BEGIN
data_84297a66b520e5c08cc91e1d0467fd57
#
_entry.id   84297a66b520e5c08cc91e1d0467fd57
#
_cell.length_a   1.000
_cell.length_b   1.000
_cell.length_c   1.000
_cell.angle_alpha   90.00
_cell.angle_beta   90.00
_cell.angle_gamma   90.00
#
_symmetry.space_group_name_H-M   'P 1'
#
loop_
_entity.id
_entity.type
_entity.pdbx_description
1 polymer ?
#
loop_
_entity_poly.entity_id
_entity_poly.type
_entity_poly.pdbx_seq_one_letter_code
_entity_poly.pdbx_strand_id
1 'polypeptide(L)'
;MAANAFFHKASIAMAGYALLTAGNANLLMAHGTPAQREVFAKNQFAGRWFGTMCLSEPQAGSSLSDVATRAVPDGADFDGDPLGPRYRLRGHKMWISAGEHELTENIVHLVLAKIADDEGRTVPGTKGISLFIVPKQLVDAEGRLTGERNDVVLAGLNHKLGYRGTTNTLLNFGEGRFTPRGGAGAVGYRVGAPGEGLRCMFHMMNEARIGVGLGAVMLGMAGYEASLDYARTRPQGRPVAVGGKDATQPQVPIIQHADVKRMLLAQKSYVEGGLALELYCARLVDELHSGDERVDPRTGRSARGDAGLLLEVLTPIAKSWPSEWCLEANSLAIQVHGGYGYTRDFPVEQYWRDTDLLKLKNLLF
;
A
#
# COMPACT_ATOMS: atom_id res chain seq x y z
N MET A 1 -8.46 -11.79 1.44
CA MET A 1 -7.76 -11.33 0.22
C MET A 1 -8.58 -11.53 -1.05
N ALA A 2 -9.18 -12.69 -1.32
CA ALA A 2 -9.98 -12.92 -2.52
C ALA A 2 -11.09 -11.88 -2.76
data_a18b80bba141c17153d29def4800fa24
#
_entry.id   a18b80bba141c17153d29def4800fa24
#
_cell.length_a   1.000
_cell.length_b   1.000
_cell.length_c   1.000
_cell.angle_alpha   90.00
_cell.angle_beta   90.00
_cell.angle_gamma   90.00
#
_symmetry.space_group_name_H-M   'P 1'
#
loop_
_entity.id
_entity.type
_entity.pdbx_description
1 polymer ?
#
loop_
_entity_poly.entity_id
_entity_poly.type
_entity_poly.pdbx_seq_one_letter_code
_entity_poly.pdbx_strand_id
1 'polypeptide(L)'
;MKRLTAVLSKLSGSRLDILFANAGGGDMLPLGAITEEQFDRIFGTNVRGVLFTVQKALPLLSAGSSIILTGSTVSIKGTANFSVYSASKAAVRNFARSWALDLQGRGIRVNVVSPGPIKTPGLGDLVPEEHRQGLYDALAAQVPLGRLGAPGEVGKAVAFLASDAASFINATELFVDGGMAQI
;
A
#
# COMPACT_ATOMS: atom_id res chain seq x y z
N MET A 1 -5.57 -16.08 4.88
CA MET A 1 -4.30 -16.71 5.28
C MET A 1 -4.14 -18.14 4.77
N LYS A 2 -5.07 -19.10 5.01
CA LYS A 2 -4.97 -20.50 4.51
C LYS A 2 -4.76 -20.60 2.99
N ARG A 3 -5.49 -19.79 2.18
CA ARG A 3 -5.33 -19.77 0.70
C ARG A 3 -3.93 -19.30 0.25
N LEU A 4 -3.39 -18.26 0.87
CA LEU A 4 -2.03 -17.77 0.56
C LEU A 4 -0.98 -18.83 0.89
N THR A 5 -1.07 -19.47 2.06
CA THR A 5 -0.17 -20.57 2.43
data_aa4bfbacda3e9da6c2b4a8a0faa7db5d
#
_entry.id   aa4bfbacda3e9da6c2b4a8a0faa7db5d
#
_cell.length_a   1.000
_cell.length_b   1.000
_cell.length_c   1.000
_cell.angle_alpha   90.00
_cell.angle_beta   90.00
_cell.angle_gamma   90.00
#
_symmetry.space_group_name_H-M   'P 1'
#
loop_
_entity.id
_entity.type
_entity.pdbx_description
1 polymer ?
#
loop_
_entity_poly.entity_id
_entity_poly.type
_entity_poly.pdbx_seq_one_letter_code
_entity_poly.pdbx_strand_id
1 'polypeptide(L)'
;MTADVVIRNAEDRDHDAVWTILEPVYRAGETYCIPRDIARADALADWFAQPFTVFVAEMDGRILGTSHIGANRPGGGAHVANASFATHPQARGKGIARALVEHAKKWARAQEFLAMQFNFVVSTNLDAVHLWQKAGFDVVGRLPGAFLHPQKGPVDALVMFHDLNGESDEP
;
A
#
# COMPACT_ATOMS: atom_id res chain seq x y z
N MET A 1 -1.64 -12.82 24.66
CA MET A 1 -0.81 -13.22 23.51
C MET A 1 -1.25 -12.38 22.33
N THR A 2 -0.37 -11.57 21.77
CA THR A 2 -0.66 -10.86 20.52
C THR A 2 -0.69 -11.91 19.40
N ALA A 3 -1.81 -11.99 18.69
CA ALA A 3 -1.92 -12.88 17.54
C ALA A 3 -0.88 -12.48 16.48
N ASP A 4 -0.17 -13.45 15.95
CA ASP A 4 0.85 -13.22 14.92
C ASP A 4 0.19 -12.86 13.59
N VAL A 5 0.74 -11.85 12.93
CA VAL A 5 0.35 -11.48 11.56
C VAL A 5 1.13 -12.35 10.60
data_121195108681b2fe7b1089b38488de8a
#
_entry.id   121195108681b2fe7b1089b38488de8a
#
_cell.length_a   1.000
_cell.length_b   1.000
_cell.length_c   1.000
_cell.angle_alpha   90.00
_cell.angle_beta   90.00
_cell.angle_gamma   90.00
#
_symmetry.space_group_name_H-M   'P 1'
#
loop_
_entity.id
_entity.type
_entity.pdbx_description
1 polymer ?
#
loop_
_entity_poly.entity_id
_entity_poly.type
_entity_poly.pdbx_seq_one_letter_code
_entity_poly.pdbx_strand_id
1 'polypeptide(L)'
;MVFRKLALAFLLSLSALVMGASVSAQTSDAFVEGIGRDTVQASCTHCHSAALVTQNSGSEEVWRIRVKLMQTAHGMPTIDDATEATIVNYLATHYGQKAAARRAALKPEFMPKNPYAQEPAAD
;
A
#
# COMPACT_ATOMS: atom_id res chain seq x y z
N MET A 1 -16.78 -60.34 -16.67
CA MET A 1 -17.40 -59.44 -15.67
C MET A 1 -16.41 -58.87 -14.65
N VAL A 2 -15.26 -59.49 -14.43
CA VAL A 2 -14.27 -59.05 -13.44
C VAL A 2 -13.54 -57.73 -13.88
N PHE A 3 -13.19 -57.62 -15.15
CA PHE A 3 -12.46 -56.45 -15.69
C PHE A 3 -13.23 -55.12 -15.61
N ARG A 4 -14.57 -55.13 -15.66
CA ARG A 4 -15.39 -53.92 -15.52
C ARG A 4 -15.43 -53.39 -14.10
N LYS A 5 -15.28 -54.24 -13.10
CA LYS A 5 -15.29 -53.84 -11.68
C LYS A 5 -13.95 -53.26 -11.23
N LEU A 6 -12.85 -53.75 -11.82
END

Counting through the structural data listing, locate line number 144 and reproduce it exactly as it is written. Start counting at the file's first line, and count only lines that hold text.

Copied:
#